18. Power Consumption for Communication • A sensor spends maximum energy in data communication (both for transmission and reception). • NOTE: • For short range communication with low radiation power (~0 dbm), transmission and reception power costs are approximately the same, • e.g., modern low power short range transceivers consume between 15 and 300 mWof power when sending and receiving • Transceiver circuitry has both active and start-up power consumption CS5602: Principles and Techniques for Sensors and Information Perception

19. Power Consumption forCommunication Power consumption for data communication(Pc) Pc = P0 + Ptx + Prx TX RX Pte/re is the power consumed in the transmitter/receiver electronics (including the start-up power) P0 is the output transmit power CS5602: Principles and Techniques for Sensors and Information Perception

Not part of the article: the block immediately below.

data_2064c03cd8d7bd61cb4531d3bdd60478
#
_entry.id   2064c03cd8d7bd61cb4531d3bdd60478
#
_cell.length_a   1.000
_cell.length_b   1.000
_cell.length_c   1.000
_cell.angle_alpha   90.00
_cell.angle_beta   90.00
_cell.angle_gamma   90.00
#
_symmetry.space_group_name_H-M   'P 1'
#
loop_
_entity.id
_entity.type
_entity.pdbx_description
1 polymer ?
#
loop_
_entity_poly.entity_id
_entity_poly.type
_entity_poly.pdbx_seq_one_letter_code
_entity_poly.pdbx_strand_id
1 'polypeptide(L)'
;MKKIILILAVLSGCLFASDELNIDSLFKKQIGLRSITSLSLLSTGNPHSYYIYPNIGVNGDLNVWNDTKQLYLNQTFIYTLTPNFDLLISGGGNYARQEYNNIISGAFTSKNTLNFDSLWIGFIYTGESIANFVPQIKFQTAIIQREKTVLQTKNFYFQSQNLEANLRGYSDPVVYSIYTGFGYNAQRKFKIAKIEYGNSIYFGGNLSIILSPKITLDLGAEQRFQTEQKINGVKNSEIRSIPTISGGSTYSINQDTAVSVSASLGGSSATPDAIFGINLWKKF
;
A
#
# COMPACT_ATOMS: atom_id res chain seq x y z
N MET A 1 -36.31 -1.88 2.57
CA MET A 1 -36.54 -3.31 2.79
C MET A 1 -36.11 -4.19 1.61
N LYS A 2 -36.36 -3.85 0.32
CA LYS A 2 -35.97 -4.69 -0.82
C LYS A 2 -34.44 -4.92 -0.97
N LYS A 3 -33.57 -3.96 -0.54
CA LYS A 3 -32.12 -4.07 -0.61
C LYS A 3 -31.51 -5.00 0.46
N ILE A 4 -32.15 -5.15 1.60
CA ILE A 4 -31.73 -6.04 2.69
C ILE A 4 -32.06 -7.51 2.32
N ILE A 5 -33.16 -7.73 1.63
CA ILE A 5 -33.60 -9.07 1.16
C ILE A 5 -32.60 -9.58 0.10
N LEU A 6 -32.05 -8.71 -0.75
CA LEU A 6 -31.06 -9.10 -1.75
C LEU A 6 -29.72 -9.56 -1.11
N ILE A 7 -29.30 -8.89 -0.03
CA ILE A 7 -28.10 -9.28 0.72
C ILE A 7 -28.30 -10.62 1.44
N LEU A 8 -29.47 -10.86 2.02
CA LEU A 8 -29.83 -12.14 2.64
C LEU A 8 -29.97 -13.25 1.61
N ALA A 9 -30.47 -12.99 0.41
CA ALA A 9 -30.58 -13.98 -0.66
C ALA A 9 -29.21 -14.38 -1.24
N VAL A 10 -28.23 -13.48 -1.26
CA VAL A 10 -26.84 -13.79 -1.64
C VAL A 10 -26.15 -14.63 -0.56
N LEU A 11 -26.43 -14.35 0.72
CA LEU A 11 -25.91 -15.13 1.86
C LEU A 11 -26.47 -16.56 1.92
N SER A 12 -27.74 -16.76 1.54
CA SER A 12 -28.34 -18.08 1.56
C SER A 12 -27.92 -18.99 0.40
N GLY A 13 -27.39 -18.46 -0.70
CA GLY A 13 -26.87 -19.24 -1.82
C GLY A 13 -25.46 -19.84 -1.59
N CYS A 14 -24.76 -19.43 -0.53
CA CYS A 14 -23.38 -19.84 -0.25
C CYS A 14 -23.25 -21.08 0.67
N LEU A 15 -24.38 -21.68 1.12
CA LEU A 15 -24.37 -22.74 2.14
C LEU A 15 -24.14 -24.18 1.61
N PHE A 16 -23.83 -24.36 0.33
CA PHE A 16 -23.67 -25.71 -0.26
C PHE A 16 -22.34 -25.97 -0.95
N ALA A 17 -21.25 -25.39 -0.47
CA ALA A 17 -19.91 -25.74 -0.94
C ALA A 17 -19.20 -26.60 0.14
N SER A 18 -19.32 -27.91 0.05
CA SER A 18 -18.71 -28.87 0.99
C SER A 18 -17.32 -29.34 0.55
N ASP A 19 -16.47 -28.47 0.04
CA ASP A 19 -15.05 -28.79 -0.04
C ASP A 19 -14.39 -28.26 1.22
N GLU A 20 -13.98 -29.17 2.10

20. Power Consumption for Communication • START-UP POWER/ START-UP TIME • A transceiver spends upon waking up from sleep mode, e.g., to ramp up phase locked loops or voltage controlled oscillators. • During start-up time, no transmission or reception of data is possible. • Sensors communicate in short data packets • Start-up power starts dominating as packet size is reduced • It is inefficient to turn the transceiver ON and OFF because a large amount of power is spent in turning the transceiver back ON each time. CS5602: Principles and Techniques for Sensors and Information Perception

21. Wasted Energy • Fixed cost of communication: Startup Time • High energy per bit for small packets (from Shih paper) • Parameters: R=1 Mbps; Tst ~ 450 msec, Pte~81mW; Pout = 0 dBm CS5602: Principles and Techniques for Sensors and Information Perception